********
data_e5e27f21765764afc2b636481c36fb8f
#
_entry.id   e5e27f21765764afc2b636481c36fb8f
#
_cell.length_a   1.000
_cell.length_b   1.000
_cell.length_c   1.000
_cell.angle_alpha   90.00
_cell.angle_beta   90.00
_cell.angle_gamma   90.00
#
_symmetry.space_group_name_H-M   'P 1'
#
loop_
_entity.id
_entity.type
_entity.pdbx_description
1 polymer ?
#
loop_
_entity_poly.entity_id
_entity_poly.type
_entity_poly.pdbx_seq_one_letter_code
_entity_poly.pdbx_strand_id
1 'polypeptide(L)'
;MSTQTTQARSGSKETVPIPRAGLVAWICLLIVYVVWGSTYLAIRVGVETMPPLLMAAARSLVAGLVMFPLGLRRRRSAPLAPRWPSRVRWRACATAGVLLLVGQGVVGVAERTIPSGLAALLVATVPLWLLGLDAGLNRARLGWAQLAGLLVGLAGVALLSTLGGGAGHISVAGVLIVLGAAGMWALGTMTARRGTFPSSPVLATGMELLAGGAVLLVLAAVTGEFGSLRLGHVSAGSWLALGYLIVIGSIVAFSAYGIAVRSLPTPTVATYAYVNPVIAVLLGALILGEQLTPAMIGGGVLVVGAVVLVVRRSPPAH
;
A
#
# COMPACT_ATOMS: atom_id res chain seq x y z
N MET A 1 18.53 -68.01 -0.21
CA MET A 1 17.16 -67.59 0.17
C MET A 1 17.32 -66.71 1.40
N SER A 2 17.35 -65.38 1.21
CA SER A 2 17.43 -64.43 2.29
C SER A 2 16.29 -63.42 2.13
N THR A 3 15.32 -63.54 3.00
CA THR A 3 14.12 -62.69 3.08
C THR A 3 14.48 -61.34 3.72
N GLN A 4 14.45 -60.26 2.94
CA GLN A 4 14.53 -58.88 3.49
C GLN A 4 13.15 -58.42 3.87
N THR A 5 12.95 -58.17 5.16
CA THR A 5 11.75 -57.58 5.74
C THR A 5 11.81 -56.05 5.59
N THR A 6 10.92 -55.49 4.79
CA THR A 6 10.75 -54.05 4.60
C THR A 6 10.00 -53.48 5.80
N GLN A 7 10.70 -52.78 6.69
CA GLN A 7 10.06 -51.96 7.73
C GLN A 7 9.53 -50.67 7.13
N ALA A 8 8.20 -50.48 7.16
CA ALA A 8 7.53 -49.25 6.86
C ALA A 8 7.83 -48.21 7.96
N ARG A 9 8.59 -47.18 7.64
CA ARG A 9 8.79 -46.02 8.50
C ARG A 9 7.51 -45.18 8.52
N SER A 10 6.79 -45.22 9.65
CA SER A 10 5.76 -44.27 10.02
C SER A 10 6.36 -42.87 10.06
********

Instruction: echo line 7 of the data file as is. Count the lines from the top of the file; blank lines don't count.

_cell.length_c   1.000